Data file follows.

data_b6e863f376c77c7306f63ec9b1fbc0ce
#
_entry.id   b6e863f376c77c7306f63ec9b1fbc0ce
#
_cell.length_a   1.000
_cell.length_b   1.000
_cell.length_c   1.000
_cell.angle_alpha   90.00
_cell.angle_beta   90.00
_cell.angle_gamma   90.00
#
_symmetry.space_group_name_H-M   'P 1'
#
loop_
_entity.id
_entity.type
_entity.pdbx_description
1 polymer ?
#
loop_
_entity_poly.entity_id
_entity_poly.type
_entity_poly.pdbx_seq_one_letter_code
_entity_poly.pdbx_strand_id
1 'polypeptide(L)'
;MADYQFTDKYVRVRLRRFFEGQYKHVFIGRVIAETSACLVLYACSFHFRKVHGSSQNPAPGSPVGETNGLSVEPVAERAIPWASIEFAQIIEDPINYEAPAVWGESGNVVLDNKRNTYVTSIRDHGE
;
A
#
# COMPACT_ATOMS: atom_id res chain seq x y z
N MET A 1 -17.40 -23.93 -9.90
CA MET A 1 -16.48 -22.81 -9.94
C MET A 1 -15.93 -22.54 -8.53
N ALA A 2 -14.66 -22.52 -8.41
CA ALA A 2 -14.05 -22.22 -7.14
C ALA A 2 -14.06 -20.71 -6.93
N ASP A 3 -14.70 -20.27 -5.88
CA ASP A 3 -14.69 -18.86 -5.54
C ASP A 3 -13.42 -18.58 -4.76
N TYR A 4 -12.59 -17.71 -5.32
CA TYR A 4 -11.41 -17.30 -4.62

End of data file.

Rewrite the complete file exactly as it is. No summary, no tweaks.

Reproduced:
data_b6e863f376c77c7306f63ec9b1fbc0ce
#
_entry.id   b6e863f376c77c7306f63ec9b1fbc0ce
#
_cell.length_a   1.000
_cell.length_b   1.000
_cell.length_c   1.000
_cell.angle_alpha   90.00
_cell.angle_beta   90.00
_cell.angle_gamma   90.00
#
_symmetry.space_group_name_H-M   'P 1'
#
loop_
_entity.id
_entity.type
_entity.pdbx_description
1 polymer ?
#
loop_
_entity_poly.entity_id
_entity_poly.type
_entity_poly.pdbx_seq_one_letter_code
_entity_poly.pdbx_strand_id
1 'polypeptide(L)'
;MADYQFTDKYVRVRLRRFFEGQYKHVFIGRVIAETSACLVLYACSFHFRKVHGSSQNPAPGSPVGETNGLSVEPVAERAIPWASIEFAQIIEDPINYEAPAVWGESGNVVLDNKRNTYVTSIRDHGE
;
A
#
# COMPACT_ATOMS: atom_id res chain seq x y z
N MET A 1 -17.40 -23.93 -9.90
CA MET A 1 -16.48 -22.81 -9.94
C MET A 1 -15.93 -22.54 -8.53
N ALA A 2 -14.66 -22.52 -8.41
CA ALA A 2 -14.05 -22.22 -7.14
C ALA A 2 -14.06 -20.71 -6.93
N ASP A 3 -14.70 -20.27 -5.88
CA ASP A 3 -14.69 -18.86 -5.54
C ASP A 3 -13.42 -18.58 -4.76
N TYR A 4 -12.59 -17.71 -5.32
CA TYR A 4 -11.41 -17.30 -4.62